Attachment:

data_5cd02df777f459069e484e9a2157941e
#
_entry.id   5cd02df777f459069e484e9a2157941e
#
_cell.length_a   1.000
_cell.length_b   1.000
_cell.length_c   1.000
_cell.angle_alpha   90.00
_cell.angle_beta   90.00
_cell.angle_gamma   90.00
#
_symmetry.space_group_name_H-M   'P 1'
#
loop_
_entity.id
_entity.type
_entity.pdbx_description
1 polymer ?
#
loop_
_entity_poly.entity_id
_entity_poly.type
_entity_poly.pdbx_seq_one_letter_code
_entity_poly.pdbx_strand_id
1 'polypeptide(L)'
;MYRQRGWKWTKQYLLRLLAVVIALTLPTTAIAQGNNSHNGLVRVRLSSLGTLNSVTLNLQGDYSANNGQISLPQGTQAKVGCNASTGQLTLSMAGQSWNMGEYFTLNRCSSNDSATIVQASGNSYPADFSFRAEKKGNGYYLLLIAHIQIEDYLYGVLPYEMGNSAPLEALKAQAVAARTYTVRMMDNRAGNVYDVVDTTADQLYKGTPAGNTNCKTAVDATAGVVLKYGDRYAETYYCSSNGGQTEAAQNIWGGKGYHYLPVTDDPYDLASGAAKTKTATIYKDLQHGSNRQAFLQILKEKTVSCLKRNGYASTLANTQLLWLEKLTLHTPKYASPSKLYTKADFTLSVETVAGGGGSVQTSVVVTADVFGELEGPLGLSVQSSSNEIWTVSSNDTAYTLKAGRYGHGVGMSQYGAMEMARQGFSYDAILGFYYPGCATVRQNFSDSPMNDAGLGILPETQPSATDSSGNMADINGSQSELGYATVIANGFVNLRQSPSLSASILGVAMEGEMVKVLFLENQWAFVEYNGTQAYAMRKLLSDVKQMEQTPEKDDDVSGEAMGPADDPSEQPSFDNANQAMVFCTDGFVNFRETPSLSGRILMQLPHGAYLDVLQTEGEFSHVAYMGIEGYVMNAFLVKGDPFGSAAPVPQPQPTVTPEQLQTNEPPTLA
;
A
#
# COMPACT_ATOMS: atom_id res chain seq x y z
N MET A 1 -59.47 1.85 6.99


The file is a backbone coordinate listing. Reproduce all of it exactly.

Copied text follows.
data_5cd02df777f459069e484e9a2157941e
#
_entry.id   5cd02df777f459069e484e9a2157941e
#
_cell.length_a   1.000
_cell.length_b   1.000
_cell.length_c   1.000
_cell.angle_alpha   90.00
_cell.angle_beta   90.00
_cell.angle_gamma   90.00
#
_symmetry.space_group_name_H-M   'P 1'
#
loop_
_entity.id
_entity.type
_entity.pdbx_description
1 polymer ?
#
loop_
_entity_poly.entity_id
_entity_poly.type
_entity_poly.pdbx_seq_one_letter_code
_entity_poly.pdbx_strand_id
1 'polypeptide(L)'
;MYRQRGWKWTKQYLLRLLAVVIALTLPTTAIAQGNNSHNGLVRVRLSSLGTLNSVTLNLQGDYSANNGQISLPQGTQAKVGCNASTGQLTLSMAGQSWNMGEYFTLNRCSSNDSATIVQASGNSYPADFSFRAEKKGNGYYLLLIAHIQIEDYLYGVLPYEMGNSAPLEALKAQAVAARTYTVRMMDNRAGNVYDVVDTTADQLYKGTPAGNTNCKTAVDATAGVVLKYGDRYAETYYCSSNGGQTEAAQNIWGGKGYHYLPVTDDPYDLASGAAKTKTATIYKDLQHGSNRQAFLQILKEKTVSCLKRNGYASTLANTQLLWLEKLTLHTPKYASPSKLYTKADFTLSVETVAGGGGSVQTSVVVTADVFGELEGPLGLSVQSSSNEIWTVSSNDTAYTLKAGRYGHGVGMSQYGAMEMARQGFSYDAILGFYYPGCATVRQNFSDSPMNDAGLGILPETQPSATDSSGNMADINGSQSELGYATVIANGFVNLRQSPSLSASILGVAMEGEMVKVLFLENQWAFVEYNGTQAYAMRKLLSDVKQMEQTPEKDDDVSGEAMGPADDPSEQPSFDNANQAMVFCTDGFVNFRETPSLSGRILMQLPHGAYLDVLQTEGEFSHVAYMGIEGYVMNAFLVKGDPFGSAAPVPQPQPTVTPEQLQTNEPPTLA
;
A
#
# COMPACT_ATOMS: atom_id res chain seq x y z
N MET A 1 -59.47 1.85 6.99